A gay person who wants to move out of sexual compulsions does not have to devalue homosex. In fact the person likely needs to value homosex more thoughtfully.

Compulsions resist easy analysis. What prompts my second banana split on one occasion might not prompt my second banana split on another. Still, I sometimes forgo the second banana split, without a compulsive diet, if I merely pause to appreciate at least part of the dynamics of my "hunger."

I shall never forget how Dad and I angered Mother once. He and I had fished all afternoon, and had stopped for supper on the way home. But she had worked all afternoon on a surprise feast. She insisted that we eat again, lest her fare degenerate into mere "leftovers." We did not resist. In fact, with no apparent difficulty we accommodated her even to second helpings. Afterwards, as if to pass onto Mother the blame for our aching stomachs, Dad and I emended the Sunday School text as we sang in full voice while we washed the dishes:

Praise [it], praise [it], all the little Children, [Food] is love! [Food] is love!
Mother, who generally loved all humor at her own expense, angered instantly: we'd moved from tease to sacrilege. We had profaned our family table.

I suspect that I do not overeat to fulfill a hunger for food, but other hunger misdirected. My parents used (some would argue "misused") food as a love-additive. No one in our block was surprised when I became fat like the two of them.

Guilt does not help me as a compulsive. It clouds the issue. When I have finished one banana split, I can too easily think, "Well, see, I am indeed hopeless. I feel so bad. But at least I know who I am: I am a hopeless fat person." Guilt then licenses me to buy the next banana split, to confirm my worst fears about myself. I can even throw in, "I'm hopelessly this way because Mother and Dad made me so."

With imagination, with some simple habits, and with a huge measure of God's grace, I can sometimes forgo the second banana split, especially if I remember to enjoy the first one and remember with love the parents who, as best they knew how, taught me to value all things that taste good. In other words, sometimes I grow up. That's what any good counselor, parent, or friend wants to encourage a compulsive person to do.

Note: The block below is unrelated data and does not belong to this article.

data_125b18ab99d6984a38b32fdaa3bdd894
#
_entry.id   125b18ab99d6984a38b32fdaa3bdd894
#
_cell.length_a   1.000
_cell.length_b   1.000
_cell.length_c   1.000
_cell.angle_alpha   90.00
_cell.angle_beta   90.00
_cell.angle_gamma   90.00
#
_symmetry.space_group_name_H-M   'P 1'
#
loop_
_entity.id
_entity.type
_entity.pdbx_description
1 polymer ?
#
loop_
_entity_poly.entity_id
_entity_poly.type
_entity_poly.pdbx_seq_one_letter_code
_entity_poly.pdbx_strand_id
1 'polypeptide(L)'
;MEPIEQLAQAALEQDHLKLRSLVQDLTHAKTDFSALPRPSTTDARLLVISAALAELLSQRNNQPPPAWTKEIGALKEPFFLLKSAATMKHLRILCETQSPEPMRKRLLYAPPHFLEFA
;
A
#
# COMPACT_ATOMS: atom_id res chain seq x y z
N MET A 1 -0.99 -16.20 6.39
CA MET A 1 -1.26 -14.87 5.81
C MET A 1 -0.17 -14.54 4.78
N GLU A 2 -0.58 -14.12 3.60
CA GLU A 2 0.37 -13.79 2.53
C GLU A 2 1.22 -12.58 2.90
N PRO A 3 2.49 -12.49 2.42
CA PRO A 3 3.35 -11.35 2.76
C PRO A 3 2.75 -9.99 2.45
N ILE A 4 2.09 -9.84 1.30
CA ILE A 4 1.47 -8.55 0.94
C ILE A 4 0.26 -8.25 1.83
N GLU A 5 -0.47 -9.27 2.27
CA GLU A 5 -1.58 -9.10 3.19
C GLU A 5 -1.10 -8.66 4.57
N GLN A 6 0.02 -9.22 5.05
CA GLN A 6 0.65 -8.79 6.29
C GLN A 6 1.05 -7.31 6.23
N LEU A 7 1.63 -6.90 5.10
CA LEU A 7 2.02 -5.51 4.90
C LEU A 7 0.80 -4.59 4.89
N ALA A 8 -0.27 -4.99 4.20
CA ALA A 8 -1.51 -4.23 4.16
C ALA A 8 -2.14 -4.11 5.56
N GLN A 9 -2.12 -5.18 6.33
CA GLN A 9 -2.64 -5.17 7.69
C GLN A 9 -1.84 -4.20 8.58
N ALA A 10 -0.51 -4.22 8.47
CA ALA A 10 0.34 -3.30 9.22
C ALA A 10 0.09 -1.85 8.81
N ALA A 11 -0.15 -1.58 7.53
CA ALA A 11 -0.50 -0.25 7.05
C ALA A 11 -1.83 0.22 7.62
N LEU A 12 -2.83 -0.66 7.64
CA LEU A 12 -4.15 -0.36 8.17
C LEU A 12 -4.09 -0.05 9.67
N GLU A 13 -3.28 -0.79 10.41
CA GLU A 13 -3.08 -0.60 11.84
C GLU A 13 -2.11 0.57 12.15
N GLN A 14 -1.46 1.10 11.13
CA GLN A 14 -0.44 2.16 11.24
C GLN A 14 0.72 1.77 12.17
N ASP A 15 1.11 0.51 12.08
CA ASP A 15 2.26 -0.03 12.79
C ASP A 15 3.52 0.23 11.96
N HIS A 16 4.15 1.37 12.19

Too often adults never sort out our hungers. I suspect that I hunger far less for the extra sweets than I hunger for the love of those who continually supplied sweets in overabundance in the most formative years of my life.

People compulsive about sex, especially about stigmatized sex, often think after the sexual act: "Well, I really am the dirty person society has taught me to be, so I might just as well have another go at it."

In a major contribution to black literature, Richard Wright let Bigger Thomas in Native Son act out the stereotype which white America created. Bigger, thoroughly versed in white America's stigma of him, knows only one course of action when suddenly and accidentally in the bedroom with a naked white woman. He must rape her. Many compulsives value the hunt more than they value the partner. Straights buy Playboy month after month: no one model satisfies.

Yet, with imagination, with simple habits, and with a huge measure of God's grace, sometimes the compulsive person can learn to share the clean, sweet silence which follows sex with only one partner.

We know few things for certain about sex. We're lucky that much mystery remains. But we need to value sex's one major certainty: it makes human creatures want one another. How sad if desire does not or cannot effect intimacy, communion.

We also know for certain that sex, like other hungers, is an appetite, as regular as most compulsions. How delightful! How fully human!

I refuse to believe that God turned out the lights and drew the blinds when She created our sexual parts and tested our juices. God is not such a pornographer. The Creator likes creatures. Genesis is right: creation is good!

When Jesus chatted with the woman at the well, he teased:

"Where is your husband?"

"I have no husband," she fudged.

[Most translators miss Jesus's wink here. Wake up!]

"You speak truly. You have had husbands aplenty, and the man you now live with is not one of them."

Notice that Jesus did not jump to condemn her. He spoke as one who understood. He left it to her to ask the next question. Jesus left change to occur, if at all, at the compulsive person's own volition. Jesus did not specify a timetable or a quota. We must discover, name, and define our own salvation with fear and diligence.

How fiercely ironic that a gay Christian can have clandestine sex several times in one Sunday after church with far less risk than the person takes if he introduces as spouse at the parish coffee hour a gay lover of many years.

(I used to avoid the gay term "lover" in sentences such as the last one, since straights usually use "lover" to refer to companions to whom they commit themselves minimally, people "on the side" or "on the sly." Then a straight priest told me that he and his wife had discovered our joyful secret, one which most in the majority culture cannot even name. To celebrate, each now refers to the other, even in public, as "lover.")

The gay press floods with discourse about "responsible sex," especially in the wake of the grim specter of AIDS. Meanwhile, the church can't even decide whether to defrock those of us in holy orders unless they lie.

Some straight counselors stress that most of their gay clients are sick. Most of their straight patients are sick too, I hope; or someone should sue for malpractice. We should not extend to the healthy our generalizations about the sick.

Stereotypes often occur for reasons, as I have tried to suggest in discussing the stereotype of gay people as sexually compulsive. As a good antidote to the reductiveness of one stereotype, consider the greater inclusiveness of contrary stereotypes. For example:

In a large family with only one lesbian or gay male child (or only one that is "questionable"), which child most often remains with the parents to care for them in their old age?

Why do many children in the schoolyard or, years later, on the golf links, think that poetry is for sissies?

Why do little girls risk being called dykes when they become lawyers, doctors and priests, or when they refuse to dress seductively?